Prior Authorizations for Care

A few times a week, I’m on the phone during office hours (and sometimes after-hours) working with insurance companies through pre-authorizations or peer-to-peer reviews advocating for the need and necessity for my patients as to why we need this test or this procedure.

Often, both my patients and myself get frustrated by the way insurance companies and “the system” work to approve or deny these much needed interventions.

Below is a good article from Medical Economics highlighting the process of prior authorizations with particular emphasis on the patient and physician side. Let me know what you think?

Prior Authorizations Predicament

You Might Also Enjoy...

The Benefits of Minimally Invasive Spine Surgery

Your doctor tells you that your back pain could be improved or resolved if you undergo minimally invasive spine surgery (MISS). What does that mean, and can it really be as effective as traditional surgery? MISS is just as effective and safer, too.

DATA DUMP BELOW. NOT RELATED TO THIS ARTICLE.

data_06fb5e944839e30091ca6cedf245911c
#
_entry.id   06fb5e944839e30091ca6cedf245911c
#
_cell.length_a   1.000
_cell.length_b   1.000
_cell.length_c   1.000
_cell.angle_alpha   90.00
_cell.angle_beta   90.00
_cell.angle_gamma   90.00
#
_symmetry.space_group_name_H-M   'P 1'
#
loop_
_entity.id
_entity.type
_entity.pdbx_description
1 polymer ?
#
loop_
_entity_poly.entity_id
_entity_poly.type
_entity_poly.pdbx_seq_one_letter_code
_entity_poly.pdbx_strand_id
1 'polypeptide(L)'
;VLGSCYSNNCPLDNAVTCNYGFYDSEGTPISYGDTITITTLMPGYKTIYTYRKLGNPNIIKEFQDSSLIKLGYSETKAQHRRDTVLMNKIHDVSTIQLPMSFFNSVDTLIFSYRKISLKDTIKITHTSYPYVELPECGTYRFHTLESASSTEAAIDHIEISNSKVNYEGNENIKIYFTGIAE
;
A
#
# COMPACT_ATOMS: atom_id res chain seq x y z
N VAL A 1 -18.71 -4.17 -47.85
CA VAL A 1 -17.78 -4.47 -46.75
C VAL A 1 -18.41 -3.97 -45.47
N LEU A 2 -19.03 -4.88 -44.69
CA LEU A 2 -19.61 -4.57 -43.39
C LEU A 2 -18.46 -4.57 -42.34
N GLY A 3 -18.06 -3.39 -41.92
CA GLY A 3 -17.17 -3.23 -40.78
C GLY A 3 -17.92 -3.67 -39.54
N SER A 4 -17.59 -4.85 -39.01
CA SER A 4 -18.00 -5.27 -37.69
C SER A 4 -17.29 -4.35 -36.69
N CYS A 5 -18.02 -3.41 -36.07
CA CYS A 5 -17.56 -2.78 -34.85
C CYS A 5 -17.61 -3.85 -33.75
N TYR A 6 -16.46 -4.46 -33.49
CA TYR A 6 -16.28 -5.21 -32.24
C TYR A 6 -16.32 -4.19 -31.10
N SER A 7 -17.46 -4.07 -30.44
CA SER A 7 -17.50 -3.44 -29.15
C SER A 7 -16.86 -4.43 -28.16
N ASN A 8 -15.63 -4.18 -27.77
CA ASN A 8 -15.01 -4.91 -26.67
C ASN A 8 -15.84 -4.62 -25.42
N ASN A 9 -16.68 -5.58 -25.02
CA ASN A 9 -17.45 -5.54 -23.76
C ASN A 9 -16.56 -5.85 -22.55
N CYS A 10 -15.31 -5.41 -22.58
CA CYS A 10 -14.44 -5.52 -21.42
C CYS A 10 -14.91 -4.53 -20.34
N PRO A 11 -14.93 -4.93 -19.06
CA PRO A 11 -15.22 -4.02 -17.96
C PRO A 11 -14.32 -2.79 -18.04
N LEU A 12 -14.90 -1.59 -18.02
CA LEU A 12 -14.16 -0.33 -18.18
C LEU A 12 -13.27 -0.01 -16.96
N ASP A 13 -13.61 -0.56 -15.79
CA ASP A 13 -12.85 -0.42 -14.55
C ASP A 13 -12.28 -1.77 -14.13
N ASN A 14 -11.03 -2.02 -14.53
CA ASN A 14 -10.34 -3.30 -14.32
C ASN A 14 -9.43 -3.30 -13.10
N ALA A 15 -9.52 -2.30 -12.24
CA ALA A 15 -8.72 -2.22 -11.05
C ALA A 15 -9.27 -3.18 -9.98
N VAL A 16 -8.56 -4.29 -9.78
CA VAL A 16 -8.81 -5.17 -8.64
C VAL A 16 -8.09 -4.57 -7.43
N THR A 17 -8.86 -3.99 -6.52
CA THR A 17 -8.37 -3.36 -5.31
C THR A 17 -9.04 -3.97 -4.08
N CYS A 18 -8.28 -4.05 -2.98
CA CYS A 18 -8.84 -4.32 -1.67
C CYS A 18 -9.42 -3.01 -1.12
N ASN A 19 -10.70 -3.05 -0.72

When You Need Surgery for Disc Herniation (21046)

Herniated discs are common, particularly if you’re athletic or aging. Or both. Most of the time, a slipped disc heals on its own with physical therapy and medications. If it doesn’t, you may need surgery to fix the herniation and relieve the pain.

Help! I've Been Hurt on the Job

Nobody goes to work expecting to be injured or sickened. But almost 3 million times per year, that’s exactly what happens. What should you do if you’ve been hurt on the job? First, get to a doctor as soon as possible.

What Are Preop Protocols?

Your doctor tells you that you need surgery. But successful surgery requires more than just showing up to the hospital on the right day. You and your doctor must make preparations to ensure the best outcome. Here’s what you — and they — have to do.

The Many Benefits of an Independent Medical Evaluation

You’ve been injured in a work-related accident, a car wreck, or other incident. When you file your worker’s compensation or other claim, you’re assigned an independent medical evaluator. But should you trust someone else’s IME?